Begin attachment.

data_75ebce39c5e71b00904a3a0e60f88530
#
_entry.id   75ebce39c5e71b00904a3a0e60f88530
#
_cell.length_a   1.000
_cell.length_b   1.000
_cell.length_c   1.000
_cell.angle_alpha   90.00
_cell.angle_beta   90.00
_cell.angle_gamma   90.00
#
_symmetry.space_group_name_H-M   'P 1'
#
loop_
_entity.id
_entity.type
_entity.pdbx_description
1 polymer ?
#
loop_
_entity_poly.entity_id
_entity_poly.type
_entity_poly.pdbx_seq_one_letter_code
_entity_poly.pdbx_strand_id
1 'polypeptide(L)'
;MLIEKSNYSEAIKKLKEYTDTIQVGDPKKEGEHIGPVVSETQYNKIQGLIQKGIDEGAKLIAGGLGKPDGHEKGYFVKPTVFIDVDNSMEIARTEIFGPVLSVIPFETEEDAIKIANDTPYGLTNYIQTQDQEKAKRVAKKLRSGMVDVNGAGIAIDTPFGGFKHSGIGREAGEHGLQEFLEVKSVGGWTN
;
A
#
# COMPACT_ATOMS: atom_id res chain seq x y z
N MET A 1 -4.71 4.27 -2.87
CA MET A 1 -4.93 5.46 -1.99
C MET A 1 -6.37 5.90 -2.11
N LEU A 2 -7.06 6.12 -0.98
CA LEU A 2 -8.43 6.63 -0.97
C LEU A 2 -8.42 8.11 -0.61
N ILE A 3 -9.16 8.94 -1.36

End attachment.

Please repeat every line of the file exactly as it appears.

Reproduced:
data_75ebce39c5e71b00904a3a0e60f88530
#
_entry.id   75ebce39c5e71b00904a3a0e60f88530
#
_cell.length_a   1.000
_cell.length_b   1.000
_cell.length_c   1.000
_cell.angle_alpha   90.00
_cell.angle_beta   90.00
_cell.angle_gamma   90.00
#
_symmetry.space_group_name_H-M   'P 1'
#
loop_
_entity.id
_entity.type
_entity.pdbx_description
1 polymer ?
#
loop_
_entity_poly.entity_id
_entity_poly.type
_entity_poly.pdbx_seq_one_letter_code
_entity_poly.pdbx_strand_id
1 'polypeptide(L)'
;MLIEKSNYSEAIKKLKEYTDTIQVGDPKKEGEHIGPVVSETQYNKIQGLIQKGIDEGAKLIAGGLGKPDGHEKGYFVKPTVFIDVDNSMEIARTEIFGPVLSVIPFETEEDAIKIANDTPYGLTNYIQTQDQEKAKRVAKKLRSGMVDVNGAGIAIDTPFGGFKHSGIGREAGEHGLQEFLEVKSVGGWTN
;
A
#
# COMPACT_ATOMS: atom_id res chain seq x y z
N MET A 1 -4.71 4.27 -2.87
CA MET A 1 -4.93 5.46 -1.99
C MET A 1 -6.37 5.90 -2.11
N LEU A 2 -7.06 6.12 -0.98
CA LEU A 2 -8.43 6.63 -0.97
C LEU A 2 -8.42 8.11 -0.61
N ILE A 3 -9.16 8.94 -1.36